I am an ecologist primarily interested in patterns and processes of biodiversity and community assembly. I am curious about the functional, historical, and evolutionary processes that act to bring species together in space and allow them to coexist. My past work has largely examined these questions in seagrass systems, focusing on assemblages at the scale of meters to multiple continental coastlines. In the Daru Lab, I plan to leverage large sets of organismal distribution data to answer questions about how functional traits and species interactions shape regional biotas, and develop tools to visualize and analyze these assemblages in space.

Stanford Advisors

All Publications

  • Extending trait dispersion across trophic levels: Predator assemblages act as top-down filters on prey communities ECOLOGY Gross, C. P., Stachowicz, J. J. 2024: e4320


    Studies of community assembly typically focus on the effects of abiotic environmental filters and stabilizing competition on functional trait dispersion within single trophic levels. Predation is a well-known driver of community diversity and composition, yet the role of functionally diverse predator communities in filtering prey community traits has received less attention. We examined functionally diverse communities of predators (fishes) and prey (epifaunal crustaceans) in eelgrass (Zostera marina) beds in two northern California estuaries to evaluate the filtering effects of predator traits on community assembly and how filters acting on predators influence their ability to mediate prey community assembly. Fish traits related to bottom orientation were correlated with more clustered epifauna communities, and epifauna were generally overdispersed while fishes were clustered, suggesting prey may be pushed to disparate areas of trait space to avoid capture by benthic sit-and-wait predators. We also found correlations between the trait dispersions of predator and prey communities that strengthened after accounting for the effects of habitat filters on predator dispersion, suggesting that habitat filtering effects on predator species pools may hinder their ability to affect prey community assembly. Our results present compelling observational evidence that specific predator traits have measurable impacts on the community assembly of prey, inviting experimental tests of predator trait means on community assembly and explicit comparisons of how the relative effects of habitat filters and intraguild competition on predators impact their ability to affect prey community assembly. Integrating our understanding of traits at multiple trophic levels can help us better predict the impacts of community composition on food web dynamics as regional species pools shift with climate change and anthropogenic introductions.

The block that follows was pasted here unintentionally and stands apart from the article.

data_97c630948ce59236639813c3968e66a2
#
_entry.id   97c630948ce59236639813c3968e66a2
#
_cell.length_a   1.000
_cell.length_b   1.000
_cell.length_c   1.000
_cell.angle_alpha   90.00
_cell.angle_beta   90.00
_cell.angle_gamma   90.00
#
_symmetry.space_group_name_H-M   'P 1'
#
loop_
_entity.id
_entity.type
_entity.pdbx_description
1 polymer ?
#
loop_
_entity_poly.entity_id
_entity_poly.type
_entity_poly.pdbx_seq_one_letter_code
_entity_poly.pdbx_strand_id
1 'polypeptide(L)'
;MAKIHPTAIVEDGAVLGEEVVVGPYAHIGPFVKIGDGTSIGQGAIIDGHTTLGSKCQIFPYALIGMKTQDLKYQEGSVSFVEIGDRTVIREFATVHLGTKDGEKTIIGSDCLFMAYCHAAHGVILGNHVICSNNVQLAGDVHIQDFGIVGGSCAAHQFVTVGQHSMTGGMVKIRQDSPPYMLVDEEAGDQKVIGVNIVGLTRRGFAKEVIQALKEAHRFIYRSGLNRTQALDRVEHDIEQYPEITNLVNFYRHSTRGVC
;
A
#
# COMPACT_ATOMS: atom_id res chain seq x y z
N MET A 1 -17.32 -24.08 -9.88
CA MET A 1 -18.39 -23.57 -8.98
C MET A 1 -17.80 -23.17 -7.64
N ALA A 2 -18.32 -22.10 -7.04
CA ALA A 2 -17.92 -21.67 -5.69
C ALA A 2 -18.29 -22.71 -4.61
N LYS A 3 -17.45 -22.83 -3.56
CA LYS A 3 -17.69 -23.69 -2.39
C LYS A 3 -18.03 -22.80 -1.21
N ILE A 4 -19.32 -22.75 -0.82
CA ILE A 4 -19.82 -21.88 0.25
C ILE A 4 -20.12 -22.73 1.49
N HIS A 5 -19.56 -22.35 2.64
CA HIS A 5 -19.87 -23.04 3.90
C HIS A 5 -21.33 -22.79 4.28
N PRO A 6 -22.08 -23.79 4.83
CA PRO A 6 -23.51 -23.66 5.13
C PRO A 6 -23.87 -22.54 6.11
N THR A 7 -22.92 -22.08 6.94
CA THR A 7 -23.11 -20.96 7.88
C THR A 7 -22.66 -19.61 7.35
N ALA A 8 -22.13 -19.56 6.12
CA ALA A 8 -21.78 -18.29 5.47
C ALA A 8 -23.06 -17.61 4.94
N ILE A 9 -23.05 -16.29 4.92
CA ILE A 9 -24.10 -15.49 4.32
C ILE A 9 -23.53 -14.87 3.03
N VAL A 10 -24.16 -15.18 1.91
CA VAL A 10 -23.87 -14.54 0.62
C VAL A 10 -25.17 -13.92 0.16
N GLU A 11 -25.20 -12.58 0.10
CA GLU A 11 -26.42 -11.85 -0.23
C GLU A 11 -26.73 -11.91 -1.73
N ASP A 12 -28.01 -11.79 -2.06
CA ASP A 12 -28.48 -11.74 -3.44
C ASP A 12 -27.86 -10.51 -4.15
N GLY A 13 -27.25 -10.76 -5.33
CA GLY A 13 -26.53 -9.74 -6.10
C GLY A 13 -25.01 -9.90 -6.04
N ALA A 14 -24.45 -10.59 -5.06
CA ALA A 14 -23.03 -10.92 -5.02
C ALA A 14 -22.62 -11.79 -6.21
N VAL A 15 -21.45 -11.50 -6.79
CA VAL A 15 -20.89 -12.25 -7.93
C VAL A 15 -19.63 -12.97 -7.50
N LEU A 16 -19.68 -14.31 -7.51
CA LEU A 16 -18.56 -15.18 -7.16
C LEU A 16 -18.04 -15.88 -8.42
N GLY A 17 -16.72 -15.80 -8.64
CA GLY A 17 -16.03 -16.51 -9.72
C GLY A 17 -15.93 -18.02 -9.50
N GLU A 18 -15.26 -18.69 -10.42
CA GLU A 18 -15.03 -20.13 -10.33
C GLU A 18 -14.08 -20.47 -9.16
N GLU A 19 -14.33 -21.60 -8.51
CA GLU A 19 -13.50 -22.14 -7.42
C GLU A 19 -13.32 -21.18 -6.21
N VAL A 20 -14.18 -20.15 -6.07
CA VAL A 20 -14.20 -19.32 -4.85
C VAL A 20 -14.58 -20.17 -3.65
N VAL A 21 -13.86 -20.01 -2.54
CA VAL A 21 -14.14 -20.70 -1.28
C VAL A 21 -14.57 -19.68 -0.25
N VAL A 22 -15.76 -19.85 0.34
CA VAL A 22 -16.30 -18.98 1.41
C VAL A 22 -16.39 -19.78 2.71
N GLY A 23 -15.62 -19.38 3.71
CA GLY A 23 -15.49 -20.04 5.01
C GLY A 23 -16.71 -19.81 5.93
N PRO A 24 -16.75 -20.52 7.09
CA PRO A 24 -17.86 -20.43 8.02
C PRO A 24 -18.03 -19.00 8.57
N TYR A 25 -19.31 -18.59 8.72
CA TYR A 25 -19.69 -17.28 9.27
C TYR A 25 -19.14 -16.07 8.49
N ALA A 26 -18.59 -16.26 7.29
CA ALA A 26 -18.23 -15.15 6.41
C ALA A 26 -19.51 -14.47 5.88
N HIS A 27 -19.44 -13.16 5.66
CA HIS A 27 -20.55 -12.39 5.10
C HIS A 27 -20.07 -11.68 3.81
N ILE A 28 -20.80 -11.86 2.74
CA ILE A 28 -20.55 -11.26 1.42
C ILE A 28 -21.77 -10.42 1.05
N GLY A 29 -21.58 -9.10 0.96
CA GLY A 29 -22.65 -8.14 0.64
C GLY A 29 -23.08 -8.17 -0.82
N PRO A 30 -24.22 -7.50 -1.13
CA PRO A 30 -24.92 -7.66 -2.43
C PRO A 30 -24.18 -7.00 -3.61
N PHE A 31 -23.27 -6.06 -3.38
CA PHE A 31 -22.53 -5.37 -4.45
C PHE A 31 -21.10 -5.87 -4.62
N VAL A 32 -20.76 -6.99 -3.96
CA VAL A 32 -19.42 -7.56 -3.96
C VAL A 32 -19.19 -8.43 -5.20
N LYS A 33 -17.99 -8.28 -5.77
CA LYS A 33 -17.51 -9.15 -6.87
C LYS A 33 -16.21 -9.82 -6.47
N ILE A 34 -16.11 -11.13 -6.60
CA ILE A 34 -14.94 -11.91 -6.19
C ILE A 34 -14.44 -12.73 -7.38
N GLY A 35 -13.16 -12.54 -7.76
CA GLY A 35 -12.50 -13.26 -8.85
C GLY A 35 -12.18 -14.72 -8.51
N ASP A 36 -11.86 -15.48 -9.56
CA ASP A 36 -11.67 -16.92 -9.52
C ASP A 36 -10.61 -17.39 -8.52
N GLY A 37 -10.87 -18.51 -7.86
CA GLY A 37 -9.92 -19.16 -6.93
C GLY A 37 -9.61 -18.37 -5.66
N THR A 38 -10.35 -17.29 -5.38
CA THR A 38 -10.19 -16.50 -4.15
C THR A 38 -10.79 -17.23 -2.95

View details for DOI 10.1002/ecy.4320

    View details for Web of Science ID 001227429800001

    View details for PubMedID 38768562